The “Ocean's” series of heist films has always been a celebratory ham-fest, in which an ensemble of Hollywood stars demonstrates transcendent cleverness by playing a bunch of transcendently clever criminals. Those criminals are (virtually) all guys, and sparkling bromances have been central to the film's humor and aesthetic. There was some reason to wonder, therefore, how the all-female “Ocean's 8” reboot could capture the films’ particular suave swagger.
As it turns out, there was no need to worry. “Ocean's 8” is easily the best film in the franchise so far. Replacing the men with women allows the film to capitalize on the strengths of its predecessors while also jettisoning many of their weaknesses. “Ocean's Eleven” (2001), “Oceans' Twelve” (2004) and “Ocean's Thirteen” (2007) were all just practice runs for the real heist, a multi-film preparation for the women of “Ocean's 8” to steal the franchise's mantle, once and for all.
“Ocean's Eleven” (2001), “Oceans' Twelve” (2004) and “Ocean's Thirteen” (2007) were all just practice runs for the real heist, a multi-film preparation for the women of “Ocean's 8” to steal the franchise's mantle.
“Ocean's 8” starts in much the same place as “Ocean's Eleven;” the title character (in this case Sandra Bullock's Deborah Ocean, Danny's sister) is released from prison and immediately starts planning a daring heist. In this case, the plot is to steal a fabulous Cartier necklace from the neck of Daphne Kluger (Anne Hathaway) at the glamorous Met Gala.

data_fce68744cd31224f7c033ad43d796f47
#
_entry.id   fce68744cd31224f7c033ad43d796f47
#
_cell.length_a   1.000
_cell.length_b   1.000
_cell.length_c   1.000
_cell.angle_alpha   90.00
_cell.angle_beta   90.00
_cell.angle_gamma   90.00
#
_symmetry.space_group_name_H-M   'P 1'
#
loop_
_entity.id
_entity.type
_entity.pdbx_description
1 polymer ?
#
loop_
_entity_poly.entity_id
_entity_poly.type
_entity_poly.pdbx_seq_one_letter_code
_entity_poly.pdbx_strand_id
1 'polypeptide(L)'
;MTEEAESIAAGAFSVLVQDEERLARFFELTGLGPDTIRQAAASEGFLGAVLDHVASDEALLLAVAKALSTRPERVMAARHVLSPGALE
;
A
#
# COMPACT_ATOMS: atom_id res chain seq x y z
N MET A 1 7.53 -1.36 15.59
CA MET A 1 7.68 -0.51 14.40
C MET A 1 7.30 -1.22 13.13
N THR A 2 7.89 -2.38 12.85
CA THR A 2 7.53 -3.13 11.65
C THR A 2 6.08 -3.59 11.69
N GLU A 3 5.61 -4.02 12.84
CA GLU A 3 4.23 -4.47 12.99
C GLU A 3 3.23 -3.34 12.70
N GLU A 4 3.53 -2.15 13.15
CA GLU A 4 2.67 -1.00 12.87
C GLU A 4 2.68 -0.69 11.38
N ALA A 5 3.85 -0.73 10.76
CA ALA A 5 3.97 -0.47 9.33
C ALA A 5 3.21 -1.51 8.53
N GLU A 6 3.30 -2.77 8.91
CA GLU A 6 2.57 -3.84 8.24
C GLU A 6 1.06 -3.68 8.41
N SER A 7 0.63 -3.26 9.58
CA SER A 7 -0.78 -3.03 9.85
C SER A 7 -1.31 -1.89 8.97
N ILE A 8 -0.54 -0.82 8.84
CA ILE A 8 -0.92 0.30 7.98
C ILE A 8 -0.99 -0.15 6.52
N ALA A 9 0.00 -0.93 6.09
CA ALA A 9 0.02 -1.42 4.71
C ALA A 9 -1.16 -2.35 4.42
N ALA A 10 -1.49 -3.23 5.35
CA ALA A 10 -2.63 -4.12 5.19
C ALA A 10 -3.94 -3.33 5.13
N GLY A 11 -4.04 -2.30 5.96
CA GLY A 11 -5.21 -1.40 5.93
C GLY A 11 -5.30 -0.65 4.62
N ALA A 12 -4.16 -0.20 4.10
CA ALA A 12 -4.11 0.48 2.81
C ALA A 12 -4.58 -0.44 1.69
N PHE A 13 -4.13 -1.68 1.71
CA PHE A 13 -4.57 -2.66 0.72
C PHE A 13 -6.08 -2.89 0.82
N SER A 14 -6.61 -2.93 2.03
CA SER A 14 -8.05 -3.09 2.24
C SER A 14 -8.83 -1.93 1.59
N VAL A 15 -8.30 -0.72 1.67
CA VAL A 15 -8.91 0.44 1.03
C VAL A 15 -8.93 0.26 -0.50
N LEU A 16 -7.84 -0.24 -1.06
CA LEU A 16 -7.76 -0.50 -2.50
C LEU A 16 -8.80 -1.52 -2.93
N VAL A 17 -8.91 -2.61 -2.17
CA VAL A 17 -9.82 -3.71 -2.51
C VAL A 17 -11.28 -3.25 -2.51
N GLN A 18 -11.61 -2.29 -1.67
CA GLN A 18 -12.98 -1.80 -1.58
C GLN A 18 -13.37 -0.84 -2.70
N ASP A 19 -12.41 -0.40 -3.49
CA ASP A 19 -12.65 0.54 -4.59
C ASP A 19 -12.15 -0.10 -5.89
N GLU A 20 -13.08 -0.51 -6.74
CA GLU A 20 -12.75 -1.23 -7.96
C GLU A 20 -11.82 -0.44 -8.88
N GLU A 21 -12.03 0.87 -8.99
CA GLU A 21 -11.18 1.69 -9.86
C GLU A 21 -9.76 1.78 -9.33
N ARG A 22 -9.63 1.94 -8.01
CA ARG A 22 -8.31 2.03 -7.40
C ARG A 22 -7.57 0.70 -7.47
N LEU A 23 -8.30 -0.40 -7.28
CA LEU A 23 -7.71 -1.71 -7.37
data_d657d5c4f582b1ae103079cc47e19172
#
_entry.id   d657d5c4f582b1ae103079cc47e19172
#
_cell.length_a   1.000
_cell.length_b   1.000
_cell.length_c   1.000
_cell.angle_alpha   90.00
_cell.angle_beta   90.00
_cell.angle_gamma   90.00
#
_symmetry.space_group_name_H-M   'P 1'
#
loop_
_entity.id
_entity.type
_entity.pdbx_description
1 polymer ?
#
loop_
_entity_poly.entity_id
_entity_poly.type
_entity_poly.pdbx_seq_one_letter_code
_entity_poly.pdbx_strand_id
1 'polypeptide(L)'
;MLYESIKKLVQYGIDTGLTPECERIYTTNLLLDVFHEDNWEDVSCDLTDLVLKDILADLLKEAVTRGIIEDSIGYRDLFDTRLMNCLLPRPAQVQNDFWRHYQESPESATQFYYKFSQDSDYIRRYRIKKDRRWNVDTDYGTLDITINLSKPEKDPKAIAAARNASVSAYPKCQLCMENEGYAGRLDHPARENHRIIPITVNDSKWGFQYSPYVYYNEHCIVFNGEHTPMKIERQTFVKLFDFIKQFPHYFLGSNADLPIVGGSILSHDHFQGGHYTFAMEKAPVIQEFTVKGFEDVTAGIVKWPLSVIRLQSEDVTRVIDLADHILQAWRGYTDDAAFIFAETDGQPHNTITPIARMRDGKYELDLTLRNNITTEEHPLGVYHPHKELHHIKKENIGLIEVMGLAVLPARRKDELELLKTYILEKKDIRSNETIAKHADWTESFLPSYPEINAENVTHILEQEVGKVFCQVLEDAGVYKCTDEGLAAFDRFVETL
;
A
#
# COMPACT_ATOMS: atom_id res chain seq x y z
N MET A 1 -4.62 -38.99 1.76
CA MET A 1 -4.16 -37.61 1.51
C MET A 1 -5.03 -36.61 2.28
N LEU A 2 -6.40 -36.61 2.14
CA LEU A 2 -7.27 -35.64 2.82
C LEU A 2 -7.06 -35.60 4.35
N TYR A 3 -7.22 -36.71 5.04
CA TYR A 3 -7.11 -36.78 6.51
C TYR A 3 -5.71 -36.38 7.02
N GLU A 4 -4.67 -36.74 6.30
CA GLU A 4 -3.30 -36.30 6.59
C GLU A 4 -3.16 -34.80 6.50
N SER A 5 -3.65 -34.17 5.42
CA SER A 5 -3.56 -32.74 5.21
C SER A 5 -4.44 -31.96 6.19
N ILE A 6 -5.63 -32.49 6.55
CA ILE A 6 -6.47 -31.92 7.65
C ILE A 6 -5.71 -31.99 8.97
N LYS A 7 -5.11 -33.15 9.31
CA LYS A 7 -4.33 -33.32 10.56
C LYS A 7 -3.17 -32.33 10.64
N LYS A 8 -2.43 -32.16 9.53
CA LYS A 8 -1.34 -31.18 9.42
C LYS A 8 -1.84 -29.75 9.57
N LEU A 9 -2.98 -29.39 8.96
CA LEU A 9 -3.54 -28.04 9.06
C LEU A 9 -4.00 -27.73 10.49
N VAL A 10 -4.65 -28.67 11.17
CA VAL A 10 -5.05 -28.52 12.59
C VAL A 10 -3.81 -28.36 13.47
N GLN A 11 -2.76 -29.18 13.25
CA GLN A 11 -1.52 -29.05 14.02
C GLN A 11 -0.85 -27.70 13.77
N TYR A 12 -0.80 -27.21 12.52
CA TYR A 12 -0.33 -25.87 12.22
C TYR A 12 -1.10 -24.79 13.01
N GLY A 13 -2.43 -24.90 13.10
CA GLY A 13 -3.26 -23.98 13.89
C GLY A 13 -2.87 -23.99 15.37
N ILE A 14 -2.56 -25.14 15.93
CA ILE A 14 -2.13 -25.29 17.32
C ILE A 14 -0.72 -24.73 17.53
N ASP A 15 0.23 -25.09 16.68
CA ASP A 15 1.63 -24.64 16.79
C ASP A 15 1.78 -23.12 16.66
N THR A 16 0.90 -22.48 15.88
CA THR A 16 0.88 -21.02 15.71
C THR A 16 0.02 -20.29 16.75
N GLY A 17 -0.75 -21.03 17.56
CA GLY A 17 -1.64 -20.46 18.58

But unlike its predecessors, “Ocean’s 8" finally gets the franchise's ensemble balance right. The earlier trilogy focused largely on George Clooney as Danny Ocean and Brad Pitt as Rusty. Matt Damon got a fair bit of screen time as Linus, and actors like Bernie Mac and Don Cheadle were mostly relegated to under-utilized schtick. The logic of male-led action films also demanded romantic plots, and much of “Oceans Eleven” and the truly dreadful “Ocean's Twelve” were devoted to Clooney and then Pitt finding love — sincere emotional storylines that clashed awkwardly with the franchise’s cynicism.
Having women take the lead, in contrast, has freed the series from the strict hierarchy of the marquee pecking order, as well as from the need to pretend heterosexual romance is the ultimate goal. Slimming the cast from 11 to eight helps too. While there's plenty of banter between Sandra Bullock's Debbie Ocean and Cate Blanchett's Lou, the other performers are allowed fuller backstories, and more development than secondary figures got in the earlier films.
The most sustained character arc in the earlier “Ocean's” films involved Linus trying to prove himself while Danny and Rusty condescended to him — a tired, not quite parodic coming-of-age narrative. “Ocean's Eight,” in contrast, abandons the idea that heists are about testosterone and proving one’s manhood, and opts instead for good, clean ensemble fun. Helena Bonham Carter praising the perfection of Anne Hathaway's neck in a cascading flurry of mutual simpering is a flamboyant tour de force — as is a scene in which Carter and Mindy Kaling quietly panic as one strand of their complex plan threatens to unravel.